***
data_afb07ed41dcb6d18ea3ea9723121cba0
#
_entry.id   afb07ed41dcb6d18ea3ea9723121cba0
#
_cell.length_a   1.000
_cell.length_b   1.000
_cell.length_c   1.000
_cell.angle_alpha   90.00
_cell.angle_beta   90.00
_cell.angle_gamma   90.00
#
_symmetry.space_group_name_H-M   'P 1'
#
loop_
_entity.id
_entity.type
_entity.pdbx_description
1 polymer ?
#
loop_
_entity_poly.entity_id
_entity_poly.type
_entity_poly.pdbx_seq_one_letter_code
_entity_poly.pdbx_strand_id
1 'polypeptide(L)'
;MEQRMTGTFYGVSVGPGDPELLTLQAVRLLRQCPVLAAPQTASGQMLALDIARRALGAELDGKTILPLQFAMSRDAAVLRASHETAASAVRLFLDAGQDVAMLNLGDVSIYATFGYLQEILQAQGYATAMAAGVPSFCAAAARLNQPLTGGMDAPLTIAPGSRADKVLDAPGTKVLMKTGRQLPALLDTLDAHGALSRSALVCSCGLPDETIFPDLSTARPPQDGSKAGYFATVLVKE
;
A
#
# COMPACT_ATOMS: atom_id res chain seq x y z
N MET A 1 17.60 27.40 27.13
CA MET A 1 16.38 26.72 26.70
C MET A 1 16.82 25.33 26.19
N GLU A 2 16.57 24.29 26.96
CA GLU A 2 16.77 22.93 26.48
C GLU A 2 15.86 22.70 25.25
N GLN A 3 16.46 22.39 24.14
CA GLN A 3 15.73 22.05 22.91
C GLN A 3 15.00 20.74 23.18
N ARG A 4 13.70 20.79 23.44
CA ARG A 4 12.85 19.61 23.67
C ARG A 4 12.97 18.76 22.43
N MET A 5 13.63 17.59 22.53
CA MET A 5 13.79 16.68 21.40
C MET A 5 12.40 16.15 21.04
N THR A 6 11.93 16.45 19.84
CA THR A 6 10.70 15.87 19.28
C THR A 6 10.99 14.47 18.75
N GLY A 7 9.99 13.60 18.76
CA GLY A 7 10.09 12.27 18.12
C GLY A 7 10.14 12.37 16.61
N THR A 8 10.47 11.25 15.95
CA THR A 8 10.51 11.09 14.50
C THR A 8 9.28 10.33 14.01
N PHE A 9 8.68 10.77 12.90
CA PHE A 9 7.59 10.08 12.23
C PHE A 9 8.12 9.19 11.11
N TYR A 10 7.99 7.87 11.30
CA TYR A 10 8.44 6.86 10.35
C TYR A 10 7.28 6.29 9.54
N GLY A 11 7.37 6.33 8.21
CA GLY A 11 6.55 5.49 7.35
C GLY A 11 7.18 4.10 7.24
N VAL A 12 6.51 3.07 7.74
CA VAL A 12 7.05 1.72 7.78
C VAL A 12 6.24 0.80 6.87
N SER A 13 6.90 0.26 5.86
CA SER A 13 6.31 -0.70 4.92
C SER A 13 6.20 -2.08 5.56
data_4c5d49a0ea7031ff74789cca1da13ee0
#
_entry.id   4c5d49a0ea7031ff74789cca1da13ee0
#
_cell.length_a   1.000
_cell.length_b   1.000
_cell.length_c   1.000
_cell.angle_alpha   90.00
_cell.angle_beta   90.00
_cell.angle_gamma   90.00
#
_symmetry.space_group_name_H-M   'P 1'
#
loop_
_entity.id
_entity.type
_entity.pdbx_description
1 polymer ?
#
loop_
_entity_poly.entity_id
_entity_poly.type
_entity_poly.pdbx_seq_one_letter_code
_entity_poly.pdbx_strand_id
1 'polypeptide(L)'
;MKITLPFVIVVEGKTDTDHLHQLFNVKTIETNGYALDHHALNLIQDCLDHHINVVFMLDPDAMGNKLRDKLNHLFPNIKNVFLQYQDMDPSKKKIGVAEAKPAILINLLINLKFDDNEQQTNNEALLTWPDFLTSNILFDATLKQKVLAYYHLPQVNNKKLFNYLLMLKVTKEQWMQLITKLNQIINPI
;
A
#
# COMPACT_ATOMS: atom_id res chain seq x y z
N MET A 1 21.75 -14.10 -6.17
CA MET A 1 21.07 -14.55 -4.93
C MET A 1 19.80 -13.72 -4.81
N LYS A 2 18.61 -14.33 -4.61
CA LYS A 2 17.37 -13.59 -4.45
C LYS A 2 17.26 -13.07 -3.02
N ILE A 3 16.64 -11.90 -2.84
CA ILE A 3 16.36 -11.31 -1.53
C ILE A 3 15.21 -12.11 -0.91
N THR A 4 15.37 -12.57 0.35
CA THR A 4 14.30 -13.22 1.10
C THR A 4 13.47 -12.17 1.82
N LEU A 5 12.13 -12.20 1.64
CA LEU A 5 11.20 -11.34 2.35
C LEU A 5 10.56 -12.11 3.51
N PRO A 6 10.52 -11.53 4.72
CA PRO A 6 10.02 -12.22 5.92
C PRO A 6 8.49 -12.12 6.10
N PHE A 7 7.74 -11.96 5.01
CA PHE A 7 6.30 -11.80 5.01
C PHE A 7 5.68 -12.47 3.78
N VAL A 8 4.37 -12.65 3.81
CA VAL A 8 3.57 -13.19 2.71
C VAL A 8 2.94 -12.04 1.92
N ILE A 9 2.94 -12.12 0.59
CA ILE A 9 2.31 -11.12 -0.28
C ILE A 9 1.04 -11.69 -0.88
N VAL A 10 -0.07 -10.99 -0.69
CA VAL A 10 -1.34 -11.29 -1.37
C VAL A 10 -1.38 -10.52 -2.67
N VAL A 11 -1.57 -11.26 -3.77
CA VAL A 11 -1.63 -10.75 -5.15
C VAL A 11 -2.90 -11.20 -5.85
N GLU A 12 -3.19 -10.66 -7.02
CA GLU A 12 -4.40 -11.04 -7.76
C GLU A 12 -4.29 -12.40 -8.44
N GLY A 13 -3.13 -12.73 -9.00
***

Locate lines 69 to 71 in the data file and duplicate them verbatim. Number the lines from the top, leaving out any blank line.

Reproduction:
C SER A 13 6.20 -2.08 5.56
data_4c5d49a0ea7031ff74789cca1da13ee0
#